Episode 11 – Kegworth and Checklists

This episode examines British Midlands Flight BD92 (Kegworth). In the Kegworth accident, the Boeing 737 experienced an engine failure, but the pilots shut down the wrong engine. As usual, it’s a bit more complicated than it first sounds.

“Tick Box” often used as a criticism of safety, but this may be a bit unfair. Checklists have an important role to play in preventing accidents, and arguably could have made a difference for Kegworth. As they are adopted into other domains, we should consider what we hope to get out of using checklists, and how they can be used wisely.

In this episode I also try translating the idea that there are seven basic plots from literature to the world of accidents. I’ve provided the first four universal accident narratives, but help from listeners is needed to finish the list.

The next episode will be about medical devices. I’m looking for someone with expertise in the domain to be interviewed or to contribute a segment, so let me know if that sounds like you.

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Episode 10 – The Value of a Statistical Life

Value of a Statistical Life, the Ford Pinto, and Safety Cases.

In this episode I examine the ethics and practicalities of placing a value on human life. I discuss how
the value of a human life is determined, how it is used, and how it can be misused. We then delve into probably the most
controversial example of safety versus cost trade-off, the Ford Pinto in the case of Grimshaw v Ford Motor Company, 1978.

This episode also features an interview with George Despotou from the University of York. George and I talk about his recent
article, a “First Contact with Safety Cases”.

Episode 10 transcript is here.

References

  1. First Contact with Safety Cases
  2. The Myth of the Ford Pinto Case [pdf]
  3. 500 Life Saving Interventions and their Cost Effectiveness [pdf]

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Episode 9 – Safety at the Movies

This episode examines the Apollo 13 accident, and ways in which movies such as Die Hard influence safety in real life. We also take a skeptical look at “Risk Homeostasis”.

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Episode 8 – Buncefield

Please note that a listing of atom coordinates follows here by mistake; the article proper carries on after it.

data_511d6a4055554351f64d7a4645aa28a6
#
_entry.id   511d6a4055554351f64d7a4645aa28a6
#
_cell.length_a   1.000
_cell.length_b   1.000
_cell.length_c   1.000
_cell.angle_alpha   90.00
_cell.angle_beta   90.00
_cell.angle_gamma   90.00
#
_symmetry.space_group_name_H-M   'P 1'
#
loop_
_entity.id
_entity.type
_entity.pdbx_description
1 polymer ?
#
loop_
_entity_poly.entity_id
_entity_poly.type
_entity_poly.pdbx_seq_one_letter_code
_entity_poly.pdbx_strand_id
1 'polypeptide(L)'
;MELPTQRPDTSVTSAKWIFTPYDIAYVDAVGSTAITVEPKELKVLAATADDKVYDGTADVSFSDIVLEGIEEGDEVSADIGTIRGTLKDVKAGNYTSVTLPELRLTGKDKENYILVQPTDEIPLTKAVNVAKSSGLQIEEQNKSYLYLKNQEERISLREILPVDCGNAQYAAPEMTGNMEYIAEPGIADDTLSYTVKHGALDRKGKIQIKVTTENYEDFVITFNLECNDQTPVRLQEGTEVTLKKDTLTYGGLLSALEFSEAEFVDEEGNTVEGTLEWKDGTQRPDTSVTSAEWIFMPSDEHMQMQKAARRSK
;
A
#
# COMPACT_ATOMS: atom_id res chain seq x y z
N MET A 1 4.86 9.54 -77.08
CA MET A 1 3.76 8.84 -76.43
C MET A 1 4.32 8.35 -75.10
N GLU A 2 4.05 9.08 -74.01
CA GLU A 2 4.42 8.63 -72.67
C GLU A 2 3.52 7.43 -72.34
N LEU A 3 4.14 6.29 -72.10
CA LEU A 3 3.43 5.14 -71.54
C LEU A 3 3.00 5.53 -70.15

DisasterCast Episode 8: Buncefield, Disaster Incubation Theory, and Practical Hazard Management
This episode looks at the Buncefield Incident of 2005, and one of the big socio-technical models for
safety, Disaster Incubation Theory.

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Episode 7 – USS Thresher

DisasterCast Episode 7 – USS Thresher, Hazard Identification, and Star Wars
In this episode we discuss the worst ever submarine disaster, the loss of the USS Thresher. We also talk
about the importance and difficulty of hazard identification, and attempt an accident analysis of the Death Star.

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Episode 5 – Fire!

DisasterCast Episode 5, featuring Claire Benson (@pyroclaire).
Episode covers the 1987 Kings Cross Underground fire, research into fire prevention, and
myths about fire. There’s even a bit of Spontaneous Human Combustion.

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Episode 4 – Chernobyl and Safety Culture

DisasterCast Episode 4 – Chernobyl, Safety Culture, and Zero Harm. Was Chernobyl a result of
technical failings, or Soviet Safety Culture? What is Safety Culture, anyway? And does a
policy of “Zero Harm” enhance or hurt safety culture?

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Episode 3 – Risk Acceptance and Coal Mine Disasters

DisasterCast Episode 3 – Coal mine disasters, risk acceptance, and personal electronic devices on aircraft.

When did system safety engineering begin? Why do different risks get regulated differently? Do I really need to
switch off all electronic devices? Will they really interfere with navigation?

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Episode 2 – Blame the Operator

DisasterCast Episode 2 – Blame the Operator
Performance shaping factors, BA 5390, Replacing humans.

When an accident happens, humans are always at the heart of the story. The first characters we see are the victims – broken bodies, distraught families, dazed survivors. As the narrative grows, we hear about the heroes – the rescue workers running toward the danger, the pilot who performed a miracle, the quick thinking console operator who stopped things being much worse. But you can’t make a good story just with damsels in distress and knights in shining armour. We want to know why disaster struck, and too often, we confuse finding an explanation, with finding someone to blame.

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